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Transcript
Evolution
Darwin
Major Contributions to Evolutionary
Thought
Contributors to the development of Darwin's ideas were:
Jean Baptiste de Lamark (1744-1829)
 Believed that organisms could pass on traits acquired during their lifetime
 - Discredited: when the mechanisms of heredity became known
 - Important: because he was the first to propose that change over time was the result of natural
phenomena and not divine intervention
Thomas Malthus (1766-1834)
 Believed that populations increased in size until checked by the environment, called the 'struggle
for existence'
Charles Lyell (1797-1875)
 Developed the geological theory of uniformitarianism - the physical features of the earth were
the result of slow geological processes that still occur today
Hebert Spenser (1820-1903)
 Introduced the concept of 'Survival of the Fittest'
The modern theory of evolution combines the following ideas:
 - Darwin's theory of the origin of species by natural selection - - with an understanding of
genetics (from Mendel)
 - and the chromosomal basis of heredity (from Weismann)
This synthesis is called NEO-DARWINISM
The Development of Darwin's Ideas
The first convincing case for evolution, The Origin of Species, was published by Charles
Darwin in 1859
In The Origin of Species, Darwin argued that new species changed from ancestral ones
by natural selection
Darwin developed his theory of "survival of the fittest" by building on earlier ideas and
supporting his views with a large body of evidence he collected while voyaging
extensively on the ship the 'HMS Beagle'
Alfred Russel Wallace, a young specimen collector working in the East Indies,
developed a theory of natural selection independently of Darwin -·but Darwin
supported the theory more extensively and receives most of the credit for it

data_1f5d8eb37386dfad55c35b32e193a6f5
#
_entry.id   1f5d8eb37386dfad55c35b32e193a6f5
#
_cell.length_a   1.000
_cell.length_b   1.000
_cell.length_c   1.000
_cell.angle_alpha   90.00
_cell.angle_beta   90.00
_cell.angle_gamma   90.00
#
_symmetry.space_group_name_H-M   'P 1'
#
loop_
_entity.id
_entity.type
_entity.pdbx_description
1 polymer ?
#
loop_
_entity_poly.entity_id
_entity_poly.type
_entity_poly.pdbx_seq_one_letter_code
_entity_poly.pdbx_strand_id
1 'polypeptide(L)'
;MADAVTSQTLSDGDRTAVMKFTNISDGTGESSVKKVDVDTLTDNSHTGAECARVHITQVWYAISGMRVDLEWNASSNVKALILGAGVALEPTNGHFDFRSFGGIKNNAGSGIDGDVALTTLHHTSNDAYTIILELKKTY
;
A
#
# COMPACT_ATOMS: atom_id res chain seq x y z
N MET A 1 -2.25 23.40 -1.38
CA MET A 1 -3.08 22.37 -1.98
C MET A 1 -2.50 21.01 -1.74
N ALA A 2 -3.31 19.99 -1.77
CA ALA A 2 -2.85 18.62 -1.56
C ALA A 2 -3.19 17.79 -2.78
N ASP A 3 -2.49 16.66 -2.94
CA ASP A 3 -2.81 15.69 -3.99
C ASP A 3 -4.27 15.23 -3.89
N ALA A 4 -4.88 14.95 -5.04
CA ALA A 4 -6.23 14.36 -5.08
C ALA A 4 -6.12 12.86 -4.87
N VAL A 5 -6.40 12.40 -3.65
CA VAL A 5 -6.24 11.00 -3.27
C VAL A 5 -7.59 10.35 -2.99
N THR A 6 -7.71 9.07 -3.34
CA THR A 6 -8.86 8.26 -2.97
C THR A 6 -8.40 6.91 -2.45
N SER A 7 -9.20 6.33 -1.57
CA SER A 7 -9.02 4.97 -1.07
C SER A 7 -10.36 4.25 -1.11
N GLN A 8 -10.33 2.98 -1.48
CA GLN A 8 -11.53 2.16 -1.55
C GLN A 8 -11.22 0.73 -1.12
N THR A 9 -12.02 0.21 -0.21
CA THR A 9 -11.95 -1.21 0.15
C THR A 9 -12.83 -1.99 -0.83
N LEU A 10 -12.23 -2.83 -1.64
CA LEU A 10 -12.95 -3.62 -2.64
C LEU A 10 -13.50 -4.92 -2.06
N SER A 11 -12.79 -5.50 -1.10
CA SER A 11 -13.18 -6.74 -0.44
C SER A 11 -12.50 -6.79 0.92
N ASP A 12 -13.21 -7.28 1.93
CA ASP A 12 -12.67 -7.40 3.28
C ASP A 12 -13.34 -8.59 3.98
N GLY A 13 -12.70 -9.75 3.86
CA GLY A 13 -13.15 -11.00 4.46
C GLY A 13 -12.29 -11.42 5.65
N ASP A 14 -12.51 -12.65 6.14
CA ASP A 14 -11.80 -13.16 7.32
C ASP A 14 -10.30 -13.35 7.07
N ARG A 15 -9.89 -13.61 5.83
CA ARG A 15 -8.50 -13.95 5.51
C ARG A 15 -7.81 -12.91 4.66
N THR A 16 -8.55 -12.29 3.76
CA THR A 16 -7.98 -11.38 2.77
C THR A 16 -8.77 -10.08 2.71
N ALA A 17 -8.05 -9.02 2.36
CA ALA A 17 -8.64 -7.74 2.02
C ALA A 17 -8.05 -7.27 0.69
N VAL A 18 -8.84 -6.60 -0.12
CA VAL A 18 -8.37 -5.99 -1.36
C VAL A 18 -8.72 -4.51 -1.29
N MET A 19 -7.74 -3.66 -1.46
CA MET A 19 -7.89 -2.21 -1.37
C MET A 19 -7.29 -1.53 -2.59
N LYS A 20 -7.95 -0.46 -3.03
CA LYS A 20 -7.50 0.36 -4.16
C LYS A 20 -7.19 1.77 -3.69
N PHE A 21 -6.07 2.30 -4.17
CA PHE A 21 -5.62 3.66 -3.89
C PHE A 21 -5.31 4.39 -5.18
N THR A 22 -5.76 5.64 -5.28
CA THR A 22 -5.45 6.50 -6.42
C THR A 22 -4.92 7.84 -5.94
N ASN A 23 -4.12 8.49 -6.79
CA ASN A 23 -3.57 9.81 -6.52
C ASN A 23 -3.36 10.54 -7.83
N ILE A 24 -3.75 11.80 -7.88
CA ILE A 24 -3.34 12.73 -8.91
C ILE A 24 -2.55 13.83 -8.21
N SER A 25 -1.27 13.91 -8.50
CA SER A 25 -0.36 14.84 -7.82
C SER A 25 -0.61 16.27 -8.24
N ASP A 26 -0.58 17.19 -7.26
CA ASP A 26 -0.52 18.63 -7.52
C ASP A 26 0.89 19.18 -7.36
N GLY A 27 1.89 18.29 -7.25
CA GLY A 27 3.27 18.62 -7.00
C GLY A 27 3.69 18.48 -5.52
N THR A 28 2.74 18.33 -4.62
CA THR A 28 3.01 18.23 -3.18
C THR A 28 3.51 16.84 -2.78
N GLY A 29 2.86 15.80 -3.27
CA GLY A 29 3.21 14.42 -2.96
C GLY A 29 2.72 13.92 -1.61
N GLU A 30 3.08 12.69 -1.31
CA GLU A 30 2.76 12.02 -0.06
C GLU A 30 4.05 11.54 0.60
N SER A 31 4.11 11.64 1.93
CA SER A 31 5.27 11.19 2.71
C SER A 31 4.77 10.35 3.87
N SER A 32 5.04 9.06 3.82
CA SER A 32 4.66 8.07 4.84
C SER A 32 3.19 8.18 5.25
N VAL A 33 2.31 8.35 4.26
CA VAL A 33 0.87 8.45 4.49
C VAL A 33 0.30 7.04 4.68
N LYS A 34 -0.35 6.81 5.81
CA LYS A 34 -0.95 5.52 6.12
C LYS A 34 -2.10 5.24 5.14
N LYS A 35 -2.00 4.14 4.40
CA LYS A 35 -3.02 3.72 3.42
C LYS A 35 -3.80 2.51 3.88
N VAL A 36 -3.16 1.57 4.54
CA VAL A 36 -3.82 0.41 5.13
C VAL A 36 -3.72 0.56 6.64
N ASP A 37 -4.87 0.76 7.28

Darwin's theory was supported by data collected from:
 The flora and fauna of South America - these showed different adaptations for
diverse environments but were distinct from the European forms
 Observations of the fauna of the Galapagos Islands confirmed his already formulated
ideas from earlier in the trip - finding that most of the species live nowhere else in the
world, but resembled species on the South American mainland
 Fossil finds of extinct species
 Evidence from artificial breeding
The Concepts of Darwinism
Darwin's view of life was of 'Descent with Modification' descendants of ancestral forms
adapted to different environments over a long period of time
The mechanism for adaptation is called 'Natural Selection', and is based on a number of
principles:
 Overproduction
Species produce more young than will survive to reproductive age (they die before
they have offspring)
 Variation
Individuals vary from one another in many characteristics (even siblings differ) - with
some variations being better suited to the conditions of the time than others
 Competition
There is competition among the offspring for the resources needed for life - food,
habitat etc.
 Survival of the Fittest Phenotype
The individuals with the most favourable combinations of characteristics will be
most likely to survive and pass their genes onto the next generation
 Favourable Combinations Increase
Each new generation will contain more offspring from individuals with favourable
characters than those with unfavourable ones